Prof Daniel Brewer, from UEA’s Norwich Medical School and a visiting worker at the Earlham Institute, Professor Daniel Brewer noted, “Knowing when we can watch and wait or whether we need to start treatment is a major challenge for people with prostate cancer. If we can target aggressive cancers while sparing others from unnecessary treatment it will dramatically improve the way we manage this disease. There seems to be a clear link between these bacteria and the way the cancer is behaving. We need to understand this relationship in more detail but it’s a major step towards developing a cheap and quick test that could guide treatment decisions.”

Another collaborator, Prof John Wain from the Quadram Institute, said, “This research exemplifies the Norwich Research Park’s multidisciplinary approach to studying infection. The link between bacterial growth and cancer is not always straight forward and working with the cancer group at the Norwich Medical School has allowed us to demonstrate a possible link between bacteria living in the prostate and severe forms of prostate cancer.”

“By combining advanced computational analysis of DNA sequence data from the urine of patients with an in depth understanding of cancer biology and the ability to characterize new species of bacteria we were able to show an association between the presence of several bacteria and progression to an aggressive form of prostate cancer,” he added.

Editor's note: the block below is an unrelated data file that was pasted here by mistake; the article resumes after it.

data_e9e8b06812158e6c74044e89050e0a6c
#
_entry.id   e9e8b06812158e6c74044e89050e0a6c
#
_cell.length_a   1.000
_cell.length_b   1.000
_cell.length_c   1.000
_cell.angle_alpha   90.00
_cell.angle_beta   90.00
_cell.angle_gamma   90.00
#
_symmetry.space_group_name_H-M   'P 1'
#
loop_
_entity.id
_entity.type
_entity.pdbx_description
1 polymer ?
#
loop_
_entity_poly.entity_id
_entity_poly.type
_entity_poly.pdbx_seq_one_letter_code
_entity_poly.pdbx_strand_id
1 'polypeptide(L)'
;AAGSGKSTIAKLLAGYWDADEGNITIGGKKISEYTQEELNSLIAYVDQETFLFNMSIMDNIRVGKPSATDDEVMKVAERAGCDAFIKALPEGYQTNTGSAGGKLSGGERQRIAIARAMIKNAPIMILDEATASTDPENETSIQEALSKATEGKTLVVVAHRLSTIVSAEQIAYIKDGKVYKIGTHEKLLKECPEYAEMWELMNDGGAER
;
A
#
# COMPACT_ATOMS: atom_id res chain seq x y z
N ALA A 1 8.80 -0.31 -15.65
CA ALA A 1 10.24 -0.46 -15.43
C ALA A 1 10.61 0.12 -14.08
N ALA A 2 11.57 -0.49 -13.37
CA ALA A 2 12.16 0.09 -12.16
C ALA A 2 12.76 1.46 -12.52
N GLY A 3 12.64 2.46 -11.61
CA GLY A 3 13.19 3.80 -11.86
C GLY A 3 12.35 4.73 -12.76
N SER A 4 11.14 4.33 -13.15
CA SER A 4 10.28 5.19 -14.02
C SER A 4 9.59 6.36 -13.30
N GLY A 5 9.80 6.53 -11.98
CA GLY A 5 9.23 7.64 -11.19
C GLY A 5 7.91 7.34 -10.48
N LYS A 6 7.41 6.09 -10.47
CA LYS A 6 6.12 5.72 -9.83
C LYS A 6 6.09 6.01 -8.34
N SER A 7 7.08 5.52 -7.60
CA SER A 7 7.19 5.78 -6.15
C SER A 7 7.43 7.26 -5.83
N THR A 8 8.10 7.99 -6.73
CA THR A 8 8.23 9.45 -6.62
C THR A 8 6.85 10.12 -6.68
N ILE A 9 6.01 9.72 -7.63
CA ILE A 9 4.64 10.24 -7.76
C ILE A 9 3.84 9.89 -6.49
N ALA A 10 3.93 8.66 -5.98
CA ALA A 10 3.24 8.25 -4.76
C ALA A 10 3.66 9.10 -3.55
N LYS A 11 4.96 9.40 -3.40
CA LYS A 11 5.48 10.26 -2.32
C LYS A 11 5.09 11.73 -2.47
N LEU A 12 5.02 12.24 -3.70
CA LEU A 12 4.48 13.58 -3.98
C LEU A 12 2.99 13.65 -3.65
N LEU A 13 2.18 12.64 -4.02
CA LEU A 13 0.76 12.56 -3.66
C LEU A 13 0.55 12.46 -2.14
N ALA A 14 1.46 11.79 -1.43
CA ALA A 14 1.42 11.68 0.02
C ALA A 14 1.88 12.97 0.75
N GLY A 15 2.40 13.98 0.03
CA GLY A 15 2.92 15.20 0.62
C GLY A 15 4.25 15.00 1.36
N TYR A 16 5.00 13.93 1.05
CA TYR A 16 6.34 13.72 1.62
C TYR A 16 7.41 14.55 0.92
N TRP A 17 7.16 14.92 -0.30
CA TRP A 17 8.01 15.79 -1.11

He also said, “This will now enable further work to determine if there are causal relationships between microbes and cancer.”

According to Research Impact Manager at Prostate Cancer UK, Dr. Hayley Luxton, said about the research, “This is an exciting discovery that has the potential to truly revolutionize treatment for men.”

The study was published in the European Urology Oncology journal.

He said, “We currently have no way of reliably identifying aggressive prostate cancers, and this research could help make sure men get the right treatment for them. If the team can demonstrate that these newly-identified bacteria can not only predict, but actually cause aggressive prostate cancer, for the first time we may actually be able to prevent prostate cancer occurring. This would be a huge breakthrough that could save thousands of lives each year.”